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View Full Version : The story of prophet moosa

10-20-2019, 03:35 PM
The Story of Prophet Musa:
The Prophet Mūsā is the most commonly mentioned prophet in the Qur’an. His story is repeated numerous times and his names appears from the very first juz’ [part] to the very last juz’ of the Qur’an. In fact, his name is mentioned from the very beginning of the prophethood of the Messenger Muhammad . After the first interaction with Jibrīl in the Cave of Ḥirā’, Khadījah , the wife of the Prophet took him to her cousin, a learned man by the name of Waraqah ibn Nawfal. Upon hearing the Prophet’s story, he immediately recognised what had happened and said, ‘This is the same angel that came to Mūsā.” Notice how it is the name of Mūsā mentioned, not Ibrāhīm who is an ancestor to the Arabs and known to them or ‘Īsā who is the closest prophet to our Prophet chronologically.

From that moment onwards, it is this mighty prophet whose name and story keeps reappearing throughout our early tradition. During the Night Journey and ascension to the heavens, the Prophet met many prophets. He also received the greatest of commandments in the obligation of the prayer which was initially enjoined as fifty prayers every day and night. It is the Prophet Mūsā who encourages the Prophet to keep returning to Allah and seeking a lessening of the number of prayers.

Even on the Day of Judgement, when all of creation will fall unconscious with the blowing of the trumpet, the Prophet will be the first to awake and he will see Mūsā already clinging to the Throne of Allah . All of this is due to the many benefits and lessons we can derive from the story of Mūsā and his nation.

One of the greatest lessons is how the story of Mūsā is a story of optimism in the midst of the harshest of trials and difficulties. In this and the coming couple of articles, we will look at three instances from the life of this mighty messenger of Allah and how in the most difficult of circumstances, he was optimistic of Allah’s help and aid.

In this article we will look at the birth of Mūsā . Before the birth of Mūsā , Pharaoh issued an edict calling for the massacre of all male newborn children from the Children of Israel. Mūsā was born into this context. The soldiers of Pharaoh would periodically search the houses of the Israelites so as to carry out Pharaoh’s orders. Mūsā’s mother had formulated a plan. She would, upon hearing the approach of the soldiers, take Mūsā out in his basket and place him in the river Nile at the rear of her house. She would tie the basket to a post and then retrieve him after the soldiers had left. Allah says,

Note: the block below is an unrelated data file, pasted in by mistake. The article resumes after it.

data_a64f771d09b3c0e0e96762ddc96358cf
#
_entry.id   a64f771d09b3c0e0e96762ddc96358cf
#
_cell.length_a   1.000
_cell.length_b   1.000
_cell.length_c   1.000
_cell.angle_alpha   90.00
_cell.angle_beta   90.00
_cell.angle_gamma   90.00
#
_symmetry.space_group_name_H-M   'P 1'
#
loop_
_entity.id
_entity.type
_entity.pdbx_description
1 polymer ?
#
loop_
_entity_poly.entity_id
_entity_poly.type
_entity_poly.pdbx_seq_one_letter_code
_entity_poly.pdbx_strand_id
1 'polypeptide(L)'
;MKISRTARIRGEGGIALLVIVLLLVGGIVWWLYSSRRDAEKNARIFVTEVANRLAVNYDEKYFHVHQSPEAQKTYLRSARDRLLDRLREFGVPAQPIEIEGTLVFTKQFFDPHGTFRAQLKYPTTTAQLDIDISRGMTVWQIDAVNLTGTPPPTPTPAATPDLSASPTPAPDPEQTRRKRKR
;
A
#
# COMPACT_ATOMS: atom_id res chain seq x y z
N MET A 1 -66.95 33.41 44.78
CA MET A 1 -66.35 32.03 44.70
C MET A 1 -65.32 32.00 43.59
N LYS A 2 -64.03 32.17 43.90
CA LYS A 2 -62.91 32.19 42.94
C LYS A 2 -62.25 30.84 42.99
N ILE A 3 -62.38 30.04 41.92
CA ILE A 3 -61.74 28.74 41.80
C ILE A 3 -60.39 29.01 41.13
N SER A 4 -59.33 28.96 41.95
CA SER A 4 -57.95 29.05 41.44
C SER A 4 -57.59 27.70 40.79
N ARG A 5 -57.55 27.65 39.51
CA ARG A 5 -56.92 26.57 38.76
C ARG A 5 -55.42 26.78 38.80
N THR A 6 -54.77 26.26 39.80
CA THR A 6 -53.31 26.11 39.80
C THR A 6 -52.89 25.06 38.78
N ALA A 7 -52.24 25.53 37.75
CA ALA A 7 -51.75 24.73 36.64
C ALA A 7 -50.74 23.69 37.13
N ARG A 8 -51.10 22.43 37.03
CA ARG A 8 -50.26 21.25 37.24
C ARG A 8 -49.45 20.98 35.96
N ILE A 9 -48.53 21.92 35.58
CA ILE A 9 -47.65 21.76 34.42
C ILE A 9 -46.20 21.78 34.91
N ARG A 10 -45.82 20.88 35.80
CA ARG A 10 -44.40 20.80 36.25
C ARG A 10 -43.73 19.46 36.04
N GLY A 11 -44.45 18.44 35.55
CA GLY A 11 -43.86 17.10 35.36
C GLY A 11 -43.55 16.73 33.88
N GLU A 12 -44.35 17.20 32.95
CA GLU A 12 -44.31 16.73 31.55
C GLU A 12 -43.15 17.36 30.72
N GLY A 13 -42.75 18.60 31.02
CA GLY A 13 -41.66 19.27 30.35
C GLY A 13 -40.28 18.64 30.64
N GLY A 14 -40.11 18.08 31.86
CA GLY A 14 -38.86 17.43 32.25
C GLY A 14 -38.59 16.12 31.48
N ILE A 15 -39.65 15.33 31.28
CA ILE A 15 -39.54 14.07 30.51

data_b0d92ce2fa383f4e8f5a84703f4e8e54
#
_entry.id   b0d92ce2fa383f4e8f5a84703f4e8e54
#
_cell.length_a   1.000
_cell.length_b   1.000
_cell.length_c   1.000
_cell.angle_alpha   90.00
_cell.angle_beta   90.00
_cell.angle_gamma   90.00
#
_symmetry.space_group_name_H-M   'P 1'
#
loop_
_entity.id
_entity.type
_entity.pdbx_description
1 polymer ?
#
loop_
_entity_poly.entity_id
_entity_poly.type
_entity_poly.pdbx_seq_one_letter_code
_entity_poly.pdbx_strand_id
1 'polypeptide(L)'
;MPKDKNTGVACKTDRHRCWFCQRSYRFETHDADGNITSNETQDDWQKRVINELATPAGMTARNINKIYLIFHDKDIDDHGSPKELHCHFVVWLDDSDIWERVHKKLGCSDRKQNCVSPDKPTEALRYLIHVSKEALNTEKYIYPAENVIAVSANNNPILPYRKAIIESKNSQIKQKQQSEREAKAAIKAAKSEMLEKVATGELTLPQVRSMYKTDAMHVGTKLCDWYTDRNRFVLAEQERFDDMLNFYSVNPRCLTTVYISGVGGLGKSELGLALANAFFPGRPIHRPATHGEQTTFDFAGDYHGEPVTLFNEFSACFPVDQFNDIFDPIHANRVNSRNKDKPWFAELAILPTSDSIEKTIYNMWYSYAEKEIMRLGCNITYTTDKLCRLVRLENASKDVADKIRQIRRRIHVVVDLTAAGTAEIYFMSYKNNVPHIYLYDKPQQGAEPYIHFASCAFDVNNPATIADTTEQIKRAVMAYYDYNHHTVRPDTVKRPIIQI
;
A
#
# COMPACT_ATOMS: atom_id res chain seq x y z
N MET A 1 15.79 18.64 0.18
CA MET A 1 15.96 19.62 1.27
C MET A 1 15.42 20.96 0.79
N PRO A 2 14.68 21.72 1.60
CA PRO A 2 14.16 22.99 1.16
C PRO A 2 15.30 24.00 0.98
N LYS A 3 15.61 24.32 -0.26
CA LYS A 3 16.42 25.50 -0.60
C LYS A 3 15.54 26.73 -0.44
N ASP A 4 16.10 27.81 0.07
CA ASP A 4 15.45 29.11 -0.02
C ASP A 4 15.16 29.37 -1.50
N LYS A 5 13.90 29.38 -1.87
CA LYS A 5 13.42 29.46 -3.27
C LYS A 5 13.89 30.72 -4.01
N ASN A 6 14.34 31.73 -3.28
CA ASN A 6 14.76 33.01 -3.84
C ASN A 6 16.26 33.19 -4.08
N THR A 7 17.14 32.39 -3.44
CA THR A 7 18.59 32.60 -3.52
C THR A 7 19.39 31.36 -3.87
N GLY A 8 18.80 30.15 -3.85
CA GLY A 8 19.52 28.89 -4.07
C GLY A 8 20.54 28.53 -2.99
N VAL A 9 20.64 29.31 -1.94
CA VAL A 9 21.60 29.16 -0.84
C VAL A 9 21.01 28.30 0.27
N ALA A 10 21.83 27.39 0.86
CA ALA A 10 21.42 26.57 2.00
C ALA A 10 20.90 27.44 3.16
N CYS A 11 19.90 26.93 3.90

“And We inspired to the mother of Moses, “Suckle him; but when you fear for him, cast him into the river and do not fear and do not grieve. Indeed, We will return him to you and will make him [one] of the messengers.”[1]

The plan was simple and made sense. However, when the time came to put it into effect, through her sheer terror and panic she carried out most of her plan but forgot to tie the basket to the post. Oblivious of her oversight, once the soldiers left her house, satisfied there is no child to be found, she raced out to retrieve her son. Only her is no longer there. He has been carried by the current of the river. Rather than panicking and screaming for help, she remains calm and collected, trusting in Allah .

Allah describes her emotional state in the Qur’an with the beautiful use of the Arabic language. Allah says,

“And the heart of Moses’ mother became empty [of all else]. She was about to disclose [the matter concerning] him had We not bound fast her heart that she would be of the believers.”[2]

Allah describes the heart of Mūsā’s mother using two different Arabic words. The first is ‘fu’ād’ and the second is ‘qalb’. Both words refer to the heart but there is a subtle difference between the two. The word ‘fu’ād’ refers to a heart overcome by emoti

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